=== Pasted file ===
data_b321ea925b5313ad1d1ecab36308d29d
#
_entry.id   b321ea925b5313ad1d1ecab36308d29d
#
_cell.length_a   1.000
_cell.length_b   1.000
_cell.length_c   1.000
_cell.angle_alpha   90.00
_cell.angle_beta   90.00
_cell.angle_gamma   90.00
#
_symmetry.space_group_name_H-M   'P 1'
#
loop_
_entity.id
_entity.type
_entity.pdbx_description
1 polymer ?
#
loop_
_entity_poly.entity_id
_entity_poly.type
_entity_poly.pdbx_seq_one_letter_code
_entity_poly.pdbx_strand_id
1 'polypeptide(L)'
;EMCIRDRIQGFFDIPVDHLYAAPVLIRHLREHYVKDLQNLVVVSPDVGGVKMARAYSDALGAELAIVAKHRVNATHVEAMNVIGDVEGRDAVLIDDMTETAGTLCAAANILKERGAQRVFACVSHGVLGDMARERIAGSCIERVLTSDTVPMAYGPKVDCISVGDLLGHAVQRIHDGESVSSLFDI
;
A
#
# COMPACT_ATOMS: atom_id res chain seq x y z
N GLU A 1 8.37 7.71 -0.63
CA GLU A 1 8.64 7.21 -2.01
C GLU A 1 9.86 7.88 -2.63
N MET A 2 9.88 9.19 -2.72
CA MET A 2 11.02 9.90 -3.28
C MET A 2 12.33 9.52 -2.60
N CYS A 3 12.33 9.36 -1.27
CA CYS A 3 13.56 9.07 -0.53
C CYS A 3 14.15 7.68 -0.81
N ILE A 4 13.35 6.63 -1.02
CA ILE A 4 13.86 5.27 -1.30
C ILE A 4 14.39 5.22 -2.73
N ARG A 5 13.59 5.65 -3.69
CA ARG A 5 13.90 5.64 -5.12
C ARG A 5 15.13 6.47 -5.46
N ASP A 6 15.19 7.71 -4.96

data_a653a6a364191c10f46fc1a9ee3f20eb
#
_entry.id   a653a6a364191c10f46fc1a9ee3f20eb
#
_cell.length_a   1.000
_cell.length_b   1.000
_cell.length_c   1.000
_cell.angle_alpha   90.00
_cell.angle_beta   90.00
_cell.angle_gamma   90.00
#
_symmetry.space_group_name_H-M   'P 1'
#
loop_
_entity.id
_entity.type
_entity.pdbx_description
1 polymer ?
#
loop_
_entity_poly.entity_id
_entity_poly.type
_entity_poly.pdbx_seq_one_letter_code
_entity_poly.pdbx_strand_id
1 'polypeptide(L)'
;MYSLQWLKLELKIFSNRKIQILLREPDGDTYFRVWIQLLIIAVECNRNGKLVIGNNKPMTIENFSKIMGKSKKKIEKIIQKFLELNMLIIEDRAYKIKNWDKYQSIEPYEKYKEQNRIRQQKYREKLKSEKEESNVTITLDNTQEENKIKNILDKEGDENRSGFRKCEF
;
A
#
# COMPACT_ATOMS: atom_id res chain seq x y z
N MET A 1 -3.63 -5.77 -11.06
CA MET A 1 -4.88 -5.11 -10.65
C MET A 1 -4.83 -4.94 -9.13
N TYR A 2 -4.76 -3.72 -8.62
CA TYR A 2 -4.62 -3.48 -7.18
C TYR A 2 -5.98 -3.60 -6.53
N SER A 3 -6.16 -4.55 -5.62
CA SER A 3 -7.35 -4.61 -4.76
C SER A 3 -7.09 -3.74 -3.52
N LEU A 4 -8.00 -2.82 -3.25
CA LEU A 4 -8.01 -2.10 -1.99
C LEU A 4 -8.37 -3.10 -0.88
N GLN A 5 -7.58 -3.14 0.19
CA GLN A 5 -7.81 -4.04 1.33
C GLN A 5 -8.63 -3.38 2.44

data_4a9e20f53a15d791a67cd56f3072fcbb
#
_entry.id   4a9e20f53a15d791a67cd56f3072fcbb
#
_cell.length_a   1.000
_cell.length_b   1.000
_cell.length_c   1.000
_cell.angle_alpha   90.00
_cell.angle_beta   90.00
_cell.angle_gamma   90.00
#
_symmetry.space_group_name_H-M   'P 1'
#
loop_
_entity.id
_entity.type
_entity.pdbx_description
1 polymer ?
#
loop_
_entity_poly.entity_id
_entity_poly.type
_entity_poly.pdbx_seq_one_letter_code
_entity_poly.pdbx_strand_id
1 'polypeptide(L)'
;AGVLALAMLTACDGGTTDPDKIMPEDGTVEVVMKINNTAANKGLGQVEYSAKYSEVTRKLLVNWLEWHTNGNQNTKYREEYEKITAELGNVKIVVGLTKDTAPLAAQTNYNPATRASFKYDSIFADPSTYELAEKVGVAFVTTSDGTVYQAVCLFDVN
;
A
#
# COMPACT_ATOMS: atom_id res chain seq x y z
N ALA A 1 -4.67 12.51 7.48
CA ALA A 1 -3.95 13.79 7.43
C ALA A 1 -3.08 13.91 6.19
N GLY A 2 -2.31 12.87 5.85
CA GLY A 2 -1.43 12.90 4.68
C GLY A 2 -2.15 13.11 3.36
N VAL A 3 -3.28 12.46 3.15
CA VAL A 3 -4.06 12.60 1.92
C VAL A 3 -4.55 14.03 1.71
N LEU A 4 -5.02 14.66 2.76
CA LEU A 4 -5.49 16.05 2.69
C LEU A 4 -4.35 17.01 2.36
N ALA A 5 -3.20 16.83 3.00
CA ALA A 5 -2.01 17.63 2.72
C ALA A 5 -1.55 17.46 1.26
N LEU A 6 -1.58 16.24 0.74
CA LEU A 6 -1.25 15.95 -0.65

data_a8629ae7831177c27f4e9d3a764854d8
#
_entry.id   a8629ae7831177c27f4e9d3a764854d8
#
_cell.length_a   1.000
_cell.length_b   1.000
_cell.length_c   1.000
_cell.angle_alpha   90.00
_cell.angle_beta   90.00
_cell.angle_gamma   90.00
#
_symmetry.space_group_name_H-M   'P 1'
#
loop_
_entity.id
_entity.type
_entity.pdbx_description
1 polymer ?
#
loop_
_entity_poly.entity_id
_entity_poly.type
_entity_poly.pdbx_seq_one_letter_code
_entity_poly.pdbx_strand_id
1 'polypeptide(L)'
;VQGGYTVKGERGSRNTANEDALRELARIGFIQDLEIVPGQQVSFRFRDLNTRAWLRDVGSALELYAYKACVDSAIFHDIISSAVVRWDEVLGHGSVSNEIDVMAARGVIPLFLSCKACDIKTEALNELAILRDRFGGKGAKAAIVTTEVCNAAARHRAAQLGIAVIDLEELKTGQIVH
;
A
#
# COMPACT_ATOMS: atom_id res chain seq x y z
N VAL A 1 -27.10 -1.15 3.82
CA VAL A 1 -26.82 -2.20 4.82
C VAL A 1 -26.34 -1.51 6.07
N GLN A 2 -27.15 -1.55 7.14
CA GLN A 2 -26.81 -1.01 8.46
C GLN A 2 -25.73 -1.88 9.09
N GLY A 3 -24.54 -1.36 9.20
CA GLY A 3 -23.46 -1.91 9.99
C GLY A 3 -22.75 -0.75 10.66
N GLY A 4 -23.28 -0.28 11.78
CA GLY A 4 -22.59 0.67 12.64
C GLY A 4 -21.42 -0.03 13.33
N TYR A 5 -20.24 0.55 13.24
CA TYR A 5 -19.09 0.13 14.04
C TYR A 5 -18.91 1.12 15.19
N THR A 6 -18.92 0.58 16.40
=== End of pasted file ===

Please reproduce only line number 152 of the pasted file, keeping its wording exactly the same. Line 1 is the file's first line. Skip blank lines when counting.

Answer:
loop_